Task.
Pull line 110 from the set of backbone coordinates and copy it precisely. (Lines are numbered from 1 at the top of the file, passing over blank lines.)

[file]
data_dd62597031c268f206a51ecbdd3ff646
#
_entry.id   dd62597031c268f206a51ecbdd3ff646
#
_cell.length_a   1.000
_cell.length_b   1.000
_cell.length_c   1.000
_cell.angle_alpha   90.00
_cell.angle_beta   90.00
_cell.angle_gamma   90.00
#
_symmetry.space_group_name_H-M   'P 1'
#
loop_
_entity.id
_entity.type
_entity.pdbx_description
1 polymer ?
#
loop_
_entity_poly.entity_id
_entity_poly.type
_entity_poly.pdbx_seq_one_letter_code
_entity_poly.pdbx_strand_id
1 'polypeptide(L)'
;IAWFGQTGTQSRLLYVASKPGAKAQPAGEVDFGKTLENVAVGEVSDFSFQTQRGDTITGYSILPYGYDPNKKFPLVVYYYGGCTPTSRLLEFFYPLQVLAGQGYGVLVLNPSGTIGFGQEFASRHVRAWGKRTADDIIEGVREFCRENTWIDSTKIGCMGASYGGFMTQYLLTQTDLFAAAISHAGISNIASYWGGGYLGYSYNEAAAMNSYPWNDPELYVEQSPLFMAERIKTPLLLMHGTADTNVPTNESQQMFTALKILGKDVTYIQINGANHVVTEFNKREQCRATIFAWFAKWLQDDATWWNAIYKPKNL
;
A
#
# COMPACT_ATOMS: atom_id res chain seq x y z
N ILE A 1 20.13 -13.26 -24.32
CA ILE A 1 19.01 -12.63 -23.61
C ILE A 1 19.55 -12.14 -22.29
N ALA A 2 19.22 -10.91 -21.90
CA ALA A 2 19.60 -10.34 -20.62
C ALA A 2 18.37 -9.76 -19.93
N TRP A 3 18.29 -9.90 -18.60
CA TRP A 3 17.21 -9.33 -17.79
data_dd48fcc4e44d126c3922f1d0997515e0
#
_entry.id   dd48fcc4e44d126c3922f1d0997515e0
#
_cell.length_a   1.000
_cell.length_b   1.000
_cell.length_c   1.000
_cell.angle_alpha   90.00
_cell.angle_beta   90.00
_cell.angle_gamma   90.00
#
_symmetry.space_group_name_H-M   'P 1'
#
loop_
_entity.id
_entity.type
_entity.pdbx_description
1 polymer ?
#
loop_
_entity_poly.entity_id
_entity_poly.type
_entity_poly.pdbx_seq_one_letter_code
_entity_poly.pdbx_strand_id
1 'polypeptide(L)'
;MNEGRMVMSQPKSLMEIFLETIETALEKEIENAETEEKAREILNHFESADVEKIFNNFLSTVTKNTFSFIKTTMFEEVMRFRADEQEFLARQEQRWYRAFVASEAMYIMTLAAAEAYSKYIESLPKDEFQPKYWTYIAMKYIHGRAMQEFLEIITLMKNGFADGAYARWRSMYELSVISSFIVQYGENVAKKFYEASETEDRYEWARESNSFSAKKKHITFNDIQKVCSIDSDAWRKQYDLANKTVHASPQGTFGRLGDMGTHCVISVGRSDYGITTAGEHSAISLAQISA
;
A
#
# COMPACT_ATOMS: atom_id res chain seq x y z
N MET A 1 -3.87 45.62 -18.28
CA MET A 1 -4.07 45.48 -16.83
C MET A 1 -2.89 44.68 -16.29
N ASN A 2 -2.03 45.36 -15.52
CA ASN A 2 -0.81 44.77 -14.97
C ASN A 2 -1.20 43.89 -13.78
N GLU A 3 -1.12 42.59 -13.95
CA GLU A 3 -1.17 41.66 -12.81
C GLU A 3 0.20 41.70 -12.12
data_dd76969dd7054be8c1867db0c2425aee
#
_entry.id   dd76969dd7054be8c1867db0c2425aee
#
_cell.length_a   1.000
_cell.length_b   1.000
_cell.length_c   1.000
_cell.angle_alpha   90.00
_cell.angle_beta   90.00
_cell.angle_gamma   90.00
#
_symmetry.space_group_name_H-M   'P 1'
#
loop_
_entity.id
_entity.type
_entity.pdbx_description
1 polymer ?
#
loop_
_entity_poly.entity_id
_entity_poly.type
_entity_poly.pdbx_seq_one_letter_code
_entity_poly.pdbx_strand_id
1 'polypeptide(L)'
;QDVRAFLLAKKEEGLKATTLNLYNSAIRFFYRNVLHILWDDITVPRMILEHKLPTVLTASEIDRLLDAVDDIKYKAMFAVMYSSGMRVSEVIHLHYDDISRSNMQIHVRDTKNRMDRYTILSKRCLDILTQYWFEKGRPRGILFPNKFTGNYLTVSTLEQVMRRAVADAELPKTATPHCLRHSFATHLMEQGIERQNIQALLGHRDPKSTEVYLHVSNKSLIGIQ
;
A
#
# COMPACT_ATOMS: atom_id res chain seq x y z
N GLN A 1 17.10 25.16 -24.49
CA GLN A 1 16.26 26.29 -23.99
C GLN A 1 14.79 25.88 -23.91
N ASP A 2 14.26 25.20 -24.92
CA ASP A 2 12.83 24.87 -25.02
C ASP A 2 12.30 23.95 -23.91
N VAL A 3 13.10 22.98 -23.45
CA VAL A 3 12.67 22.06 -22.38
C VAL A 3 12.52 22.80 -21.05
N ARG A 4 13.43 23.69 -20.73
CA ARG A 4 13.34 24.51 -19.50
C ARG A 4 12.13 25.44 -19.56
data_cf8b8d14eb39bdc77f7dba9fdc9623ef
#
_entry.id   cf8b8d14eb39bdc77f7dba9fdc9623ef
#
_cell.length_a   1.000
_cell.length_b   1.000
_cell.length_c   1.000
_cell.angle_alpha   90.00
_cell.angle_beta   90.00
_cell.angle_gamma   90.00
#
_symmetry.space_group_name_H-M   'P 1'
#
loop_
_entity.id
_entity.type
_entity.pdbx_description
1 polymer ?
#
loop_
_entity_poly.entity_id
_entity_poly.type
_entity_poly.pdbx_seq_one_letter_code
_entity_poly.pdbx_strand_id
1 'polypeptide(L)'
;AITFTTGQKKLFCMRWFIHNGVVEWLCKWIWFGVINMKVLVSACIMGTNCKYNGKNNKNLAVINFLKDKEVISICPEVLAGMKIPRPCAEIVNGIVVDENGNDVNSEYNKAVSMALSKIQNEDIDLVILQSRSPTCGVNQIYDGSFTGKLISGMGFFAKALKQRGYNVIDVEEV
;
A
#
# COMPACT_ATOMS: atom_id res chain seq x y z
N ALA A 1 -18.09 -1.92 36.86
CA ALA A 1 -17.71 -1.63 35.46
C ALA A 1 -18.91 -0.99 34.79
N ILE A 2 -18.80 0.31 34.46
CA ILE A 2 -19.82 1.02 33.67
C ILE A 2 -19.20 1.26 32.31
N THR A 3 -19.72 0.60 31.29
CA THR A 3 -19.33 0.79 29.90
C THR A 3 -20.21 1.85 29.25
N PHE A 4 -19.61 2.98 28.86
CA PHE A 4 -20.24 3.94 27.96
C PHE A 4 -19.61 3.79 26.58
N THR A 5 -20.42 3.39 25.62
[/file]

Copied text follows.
C GLN A 1 14.79 25.88 -23.91